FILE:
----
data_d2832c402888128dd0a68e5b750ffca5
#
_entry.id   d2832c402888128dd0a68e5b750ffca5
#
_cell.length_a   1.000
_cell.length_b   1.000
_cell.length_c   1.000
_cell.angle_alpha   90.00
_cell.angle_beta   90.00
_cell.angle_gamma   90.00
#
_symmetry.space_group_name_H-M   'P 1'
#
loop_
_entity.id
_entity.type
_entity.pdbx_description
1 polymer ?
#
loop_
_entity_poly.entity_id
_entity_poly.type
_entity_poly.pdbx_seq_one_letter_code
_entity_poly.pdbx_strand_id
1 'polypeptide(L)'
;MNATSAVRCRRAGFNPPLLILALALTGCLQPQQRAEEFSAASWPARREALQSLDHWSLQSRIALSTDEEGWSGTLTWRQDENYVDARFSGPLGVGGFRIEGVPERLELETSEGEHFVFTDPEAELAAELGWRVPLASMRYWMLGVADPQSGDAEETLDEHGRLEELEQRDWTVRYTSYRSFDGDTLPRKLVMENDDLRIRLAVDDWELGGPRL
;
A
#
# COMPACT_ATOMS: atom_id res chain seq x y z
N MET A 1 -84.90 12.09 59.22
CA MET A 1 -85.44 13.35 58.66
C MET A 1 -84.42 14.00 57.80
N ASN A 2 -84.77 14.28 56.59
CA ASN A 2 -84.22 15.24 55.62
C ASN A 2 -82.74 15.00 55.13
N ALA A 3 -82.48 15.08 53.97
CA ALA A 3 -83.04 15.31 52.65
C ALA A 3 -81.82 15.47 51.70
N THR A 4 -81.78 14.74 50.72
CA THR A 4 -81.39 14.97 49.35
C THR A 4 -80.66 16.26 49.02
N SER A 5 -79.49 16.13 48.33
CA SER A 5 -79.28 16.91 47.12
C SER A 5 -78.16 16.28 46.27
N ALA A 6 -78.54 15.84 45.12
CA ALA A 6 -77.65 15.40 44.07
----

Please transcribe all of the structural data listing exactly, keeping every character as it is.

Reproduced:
data_d2832c402888128dd0a68e5b750ffca5
#
_entry.id   d2832c402888128dd0a68e5b750ffca5
#
_cell.length_a   1.000
_cell.length_b   1.000
_cell.length_c   1.000
_cell.angle_alpha   90.00
_cell.angle_beta   90.00
_cell.angle_gamma   90.00
#
_symmetry.space_group_name_H-M   'P 1'
#
loop_
_entity.id
_entity.type
_entity.pdbx_description
1 polymer ?
#
loop_
_entity_poly.entity_id
_entity_poly.type
_entity_poly.pdbx_seq_one_letter_code
_entity_poly.pdbx_strand_id
1 'polypeptide(L)'
;MNATSAVRCRRAGFNPPLLILALALTGCLQPQQRAEEFSAASWPARREALQSLDHWSLQSRIALSTDEEGWSGTLTWRQDENYVDARFSGPLGVGGFRIEGVPERLELETSEGEHFVFTDPEAELAAELGWRVPLASMRYWMLGVADPQSGDAEETLDEHGRLEELEQRDWTVRYTSYRSFDGDTLPRKLVMENDDLRIRLAVDDWELGGPRL
;
A
#
# COMPACT_ATOMS: atom_id res chain seq x y z
N MET A 1 -84.90 12.09 59.22
CA MET A 1 -85.44 13.35 58.66
C MET A 1 -84.42 14.00 57.80
N ASN A 2 -84.77 14.28 56.59
CA ASN A 2 -84.22 15.24 55.62
C ASN A 2 -82.74 15.00 55.13
N ALA A 3 -82.48 15.08 53.97
CA ALA A 3 -83.04 15.31 52.65
C ALA A 3 -81.82 15.47 51.70
N THR A 4 -81.78 14.74 50.72
CA THR A 4 -81.39 14.97 49.35
C THR A 4 -80.66 16.26 49.02
N SER A 5 -79.49 16.13 48.33
CA SER A 5 -79.28 16.91 47.12
C SER A 5 -78.16 16.28 46.27
N ALA A 6 -78.54 15.84 45.12
CA ALA A 6 -77.65 15.40 44.07